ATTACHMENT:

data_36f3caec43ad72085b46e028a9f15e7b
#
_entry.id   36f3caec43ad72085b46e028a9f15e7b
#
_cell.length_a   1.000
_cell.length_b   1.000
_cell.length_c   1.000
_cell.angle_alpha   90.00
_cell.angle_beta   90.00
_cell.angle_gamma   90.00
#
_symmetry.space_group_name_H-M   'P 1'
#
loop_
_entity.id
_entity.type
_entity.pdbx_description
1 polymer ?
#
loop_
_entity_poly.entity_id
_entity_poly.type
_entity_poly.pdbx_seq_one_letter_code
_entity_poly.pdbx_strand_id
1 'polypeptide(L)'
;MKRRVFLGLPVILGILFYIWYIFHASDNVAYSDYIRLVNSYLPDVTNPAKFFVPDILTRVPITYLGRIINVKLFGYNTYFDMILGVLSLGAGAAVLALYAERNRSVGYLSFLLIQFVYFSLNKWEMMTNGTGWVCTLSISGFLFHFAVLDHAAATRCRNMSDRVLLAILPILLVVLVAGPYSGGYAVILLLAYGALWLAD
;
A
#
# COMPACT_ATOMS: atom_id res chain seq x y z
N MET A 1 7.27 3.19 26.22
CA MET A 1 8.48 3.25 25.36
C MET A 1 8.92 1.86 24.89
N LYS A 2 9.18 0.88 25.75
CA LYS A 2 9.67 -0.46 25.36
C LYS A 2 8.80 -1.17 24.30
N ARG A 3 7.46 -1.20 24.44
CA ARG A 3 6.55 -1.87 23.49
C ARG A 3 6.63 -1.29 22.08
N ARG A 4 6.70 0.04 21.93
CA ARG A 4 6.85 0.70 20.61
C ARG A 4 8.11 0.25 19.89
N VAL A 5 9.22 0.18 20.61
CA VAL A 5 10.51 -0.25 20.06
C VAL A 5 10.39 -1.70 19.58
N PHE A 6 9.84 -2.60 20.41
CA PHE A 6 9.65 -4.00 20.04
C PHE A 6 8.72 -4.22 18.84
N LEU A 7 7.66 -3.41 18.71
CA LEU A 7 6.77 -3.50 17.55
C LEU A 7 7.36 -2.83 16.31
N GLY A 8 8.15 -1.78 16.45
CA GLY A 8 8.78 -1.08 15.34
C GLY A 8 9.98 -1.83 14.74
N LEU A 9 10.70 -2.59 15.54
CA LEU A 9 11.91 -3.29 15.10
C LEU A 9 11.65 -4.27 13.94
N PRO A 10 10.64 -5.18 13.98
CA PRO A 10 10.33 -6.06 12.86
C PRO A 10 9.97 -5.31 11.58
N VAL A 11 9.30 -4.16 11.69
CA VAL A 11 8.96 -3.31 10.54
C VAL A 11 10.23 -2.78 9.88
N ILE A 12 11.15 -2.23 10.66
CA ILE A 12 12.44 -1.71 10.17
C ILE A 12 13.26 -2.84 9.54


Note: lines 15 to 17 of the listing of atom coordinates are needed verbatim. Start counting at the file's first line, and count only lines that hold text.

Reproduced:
_entity.id
_entity.type
_entity.pdbx_description